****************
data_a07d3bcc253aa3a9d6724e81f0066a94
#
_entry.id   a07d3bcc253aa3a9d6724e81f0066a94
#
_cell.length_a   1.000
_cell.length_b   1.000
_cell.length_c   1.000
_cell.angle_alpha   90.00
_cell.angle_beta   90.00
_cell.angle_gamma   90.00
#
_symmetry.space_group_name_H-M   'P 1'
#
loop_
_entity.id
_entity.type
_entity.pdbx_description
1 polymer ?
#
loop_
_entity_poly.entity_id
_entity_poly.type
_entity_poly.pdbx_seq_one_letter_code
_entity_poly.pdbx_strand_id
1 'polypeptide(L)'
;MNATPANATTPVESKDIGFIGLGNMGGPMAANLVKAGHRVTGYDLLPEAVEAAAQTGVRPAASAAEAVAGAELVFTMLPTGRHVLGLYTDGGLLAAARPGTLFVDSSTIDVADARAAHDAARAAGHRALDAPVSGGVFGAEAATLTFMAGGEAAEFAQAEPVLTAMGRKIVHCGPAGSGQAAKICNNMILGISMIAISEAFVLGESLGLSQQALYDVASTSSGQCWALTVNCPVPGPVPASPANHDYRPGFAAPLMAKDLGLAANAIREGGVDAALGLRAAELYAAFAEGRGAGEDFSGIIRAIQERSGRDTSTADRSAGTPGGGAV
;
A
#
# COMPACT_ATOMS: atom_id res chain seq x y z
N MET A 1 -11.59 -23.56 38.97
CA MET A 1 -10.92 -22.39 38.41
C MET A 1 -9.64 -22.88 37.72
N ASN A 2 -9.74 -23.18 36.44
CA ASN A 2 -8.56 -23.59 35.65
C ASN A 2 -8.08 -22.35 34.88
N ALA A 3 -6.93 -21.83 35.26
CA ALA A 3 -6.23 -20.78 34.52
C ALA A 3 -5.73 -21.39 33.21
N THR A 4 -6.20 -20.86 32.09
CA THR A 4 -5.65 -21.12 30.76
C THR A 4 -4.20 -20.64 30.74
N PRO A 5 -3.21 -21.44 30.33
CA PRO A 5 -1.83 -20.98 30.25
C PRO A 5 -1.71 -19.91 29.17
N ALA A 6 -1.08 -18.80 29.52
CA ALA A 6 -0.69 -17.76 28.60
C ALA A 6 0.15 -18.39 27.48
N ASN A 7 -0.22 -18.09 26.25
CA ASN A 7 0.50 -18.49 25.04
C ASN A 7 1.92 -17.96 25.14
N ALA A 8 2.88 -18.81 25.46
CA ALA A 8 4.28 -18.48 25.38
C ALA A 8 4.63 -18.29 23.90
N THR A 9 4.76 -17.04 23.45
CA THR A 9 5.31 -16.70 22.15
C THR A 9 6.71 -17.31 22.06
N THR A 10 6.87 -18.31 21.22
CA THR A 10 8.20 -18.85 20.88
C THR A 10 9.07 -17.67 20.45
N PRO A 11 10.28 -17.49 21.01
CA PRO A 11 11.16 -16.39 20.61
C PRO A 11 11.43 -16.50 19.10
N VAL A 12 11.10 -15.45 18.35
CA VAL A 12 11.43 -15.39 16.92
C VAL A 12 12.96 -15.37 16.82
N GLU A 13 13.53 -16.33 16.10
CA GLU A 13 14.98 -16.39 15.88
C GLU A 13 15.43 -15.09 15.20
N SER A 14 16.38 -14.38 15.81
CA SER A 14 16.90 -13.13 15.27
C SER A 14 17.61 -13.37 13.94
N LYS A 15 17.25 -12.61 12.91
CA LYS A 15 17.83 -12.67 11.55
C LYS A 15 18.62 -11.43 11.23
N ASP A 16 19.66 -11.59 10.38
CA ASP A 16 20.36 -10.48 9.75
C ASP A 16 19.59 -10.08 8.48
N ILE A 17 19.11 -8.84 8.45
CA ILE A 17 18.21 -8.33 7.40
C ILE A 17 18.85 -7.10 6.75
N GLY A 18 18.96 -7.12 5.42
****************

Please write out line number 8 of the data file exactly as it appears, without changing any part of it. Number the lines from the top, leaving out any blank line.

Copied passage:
_cell.angle_alpha   90.00